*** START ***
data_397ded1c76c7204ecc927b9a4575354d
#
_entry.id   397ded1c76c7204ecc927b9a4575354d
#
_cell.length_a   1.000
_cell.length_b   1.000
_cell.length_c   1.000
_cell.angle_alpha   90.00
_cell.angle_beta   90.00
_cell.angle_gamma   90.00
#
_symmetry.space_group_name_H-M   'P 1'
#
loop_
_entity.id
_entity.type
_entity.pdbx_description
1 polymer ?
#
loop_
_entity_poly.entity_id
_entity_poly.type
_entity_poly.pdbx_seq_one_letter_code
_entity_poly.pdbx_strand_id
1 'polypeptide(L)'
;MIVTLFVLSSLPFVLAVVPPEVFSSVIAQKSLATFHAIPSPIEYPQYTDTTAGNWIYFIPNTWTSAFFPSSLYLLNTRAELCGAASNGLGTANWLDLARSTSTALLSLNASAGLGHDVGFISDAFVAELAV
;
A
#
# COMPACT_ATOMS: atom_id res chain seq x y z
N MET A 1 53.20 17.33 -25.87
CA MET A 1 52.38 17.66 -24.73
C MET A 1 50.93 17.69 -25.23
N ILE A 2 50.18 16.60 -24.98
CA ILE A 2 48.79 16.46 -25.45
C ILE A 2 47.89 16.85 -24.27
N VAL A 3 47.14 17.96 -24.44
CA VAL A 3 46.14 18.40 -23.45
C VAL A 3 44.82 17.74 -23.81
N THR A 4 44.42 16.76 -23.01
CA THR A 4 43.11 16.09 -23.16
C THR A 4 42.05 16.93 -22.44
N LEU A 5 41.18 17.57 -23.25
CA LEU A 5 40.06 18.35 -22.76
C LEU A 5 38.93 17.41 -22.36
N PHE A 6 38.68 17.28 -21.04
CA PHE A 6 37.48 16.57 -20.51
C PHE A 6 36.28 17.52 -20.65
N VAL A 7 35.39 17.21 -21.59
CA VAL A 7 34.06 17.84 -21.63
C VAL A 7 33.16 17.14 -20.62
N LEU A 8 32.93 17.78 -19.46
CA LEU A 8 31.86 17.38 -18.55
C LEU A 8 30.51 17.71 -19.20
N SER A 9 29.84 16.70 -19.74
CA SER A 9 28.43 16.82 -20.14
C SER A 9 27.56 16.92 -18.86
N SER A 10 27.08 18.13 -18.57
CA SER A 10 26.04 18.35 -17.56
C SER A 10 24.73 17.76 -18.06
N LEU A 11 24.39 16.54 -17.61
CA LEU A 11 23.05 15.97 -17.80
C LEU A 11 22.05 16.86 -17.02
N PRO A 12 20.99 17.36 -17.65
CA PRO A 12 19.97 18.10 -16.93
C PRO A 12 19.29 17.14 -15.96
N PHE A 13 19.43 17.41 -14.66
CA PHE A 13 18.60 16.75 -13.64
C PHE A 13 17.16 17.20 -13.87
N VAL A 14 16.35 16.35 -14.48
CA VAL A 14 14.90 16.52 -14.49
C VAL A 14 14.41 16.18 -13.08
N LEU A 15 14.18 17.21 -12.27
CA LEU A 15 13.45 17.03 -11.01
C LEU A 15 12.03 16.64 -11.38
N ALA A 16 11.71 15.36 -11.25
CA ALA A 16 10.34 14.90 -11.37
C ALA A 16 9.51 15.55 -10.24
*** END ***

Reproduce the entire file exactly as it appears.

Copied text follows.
data_397ded1c76c7204ecc927b9a4575354d
#
_entry.id   397ded1c76c7204ecc927b9a4575354d
#
_cell.length_a   1.000
_cell.length_b   1.000
_cell.length_c   1.000
_cell.angle_alpha   90.00
_cell.angle_beta   90.00
_cell.angle_gamma   90.00
#
_symmetry.space_group_name_H-M   'P 1'
#
loop_
_entity.id
_entity.type
_entity.pdbx_description
1 polymer ?
#
loop_
_entity_poly.entity_id
_entity_poly.type
_entity_poly.pdbx_seq_one_letter_code
_entity_poly.pdbx_strand_id
1 'polypeptide(L)'
;MIVTLFVLSSLPFVLAVVPPEVFSSVIAQKSLATFHAIPSPIEYPQYTDTTAGNWIYFIPNTWTSAFFPSSLYLLNTRAELCGAASNGLGTANWLDLARSTSTALLSLNASAGLGHDVGFISDAFVAELAV
;
A
#
# COMPACT_ATOMS: atom_id res chain seq x y z
N MET A 1 53.20 17.33 -25.87
CA MET A 1 52.38 17.66 -24.73
C MET A 1 50.93 17.69 -25.23
N ILE A 2 50.18 16.60 -24.98
CA ILE A 2 48.79 16.46 -25.45
C ILE A 2 47.89 16.85 -24.27
N VAL A 3 47.14 17.96 -24.44
CA VAL A 3 46.14 18.40 -23.45
C VAL A 3 44.82 17.74 -23.81
N THR A 4 44.42 16.76 -23.01
CA THR A 4 43.11 16.09 -23.16
C THR A 4 42.05 16.93 -22.44
N LEU A 5 41.18 17.57 -23.25
CA LEU A 5 40.06 18.35 -22.76
C LEU A 5 38.93 17.41 -22.36
N PHE A 6 38.68 17.28 -21.04
CA PHE A 6 37.48 16.57 -20.51
C PHE A 6 36.28 17.52 -20.65
N VAL A 7 35.39 17.21 -21.59
CA VAL A 7 34.06 17.84 -21.63
C VAL A 7 33.16 17.14 -20.62
N LEU A 8 32.93 17.78 -19.46
CA LEU A 8 31.86 17.38 -18.55
C LEU A 8 30.51 17.71 -19.20
N SER A 9 29.84 16.70 -19.74
CA SER A 9 28.43 16.82 -20.14
C SER A 9 27.56 16.92 -18.86
N SER A 10 27.08 18.13 -18.57
CA SER A 10 26.04 18.35 -17.56
C SER A 10 24.73 17.76 -18.06
N LEU A 11 24.39 16.54 -17.61
CA LEU A 11 23.05 15.97 -17.80
C LEU A 11 22.05 16.86 -17.02
N PRO A 12 20.99 17.36 -17.65
CA PRO A 12 19.97 18.10 -16.93
C PRO A 12 19.29 17.14 -15.96
N PHE A 13 19.43 17.41 -14.66
CA PHE A 13 18.60 16.75 -13.64
C PHE A 13 17.16 17.20 -13.87
N VAL A 14 16.35 16.35 -14.48
CA VAL A 14 14.90 16.52 -14.49
C VAL A 14 14.41 16.18 -13.08
N LEU A 15 14.18 17.21 -12.27
CA LEU A 15 13.45 17.03 -11.01
C LEU A 15 12.03 16.64 -11.38
N ALA A 16 11.71 15.36 -11.25
CA ALA A 16 10.34 14.90 -11.37
C ALA A 16 9.51 15.55 -10.24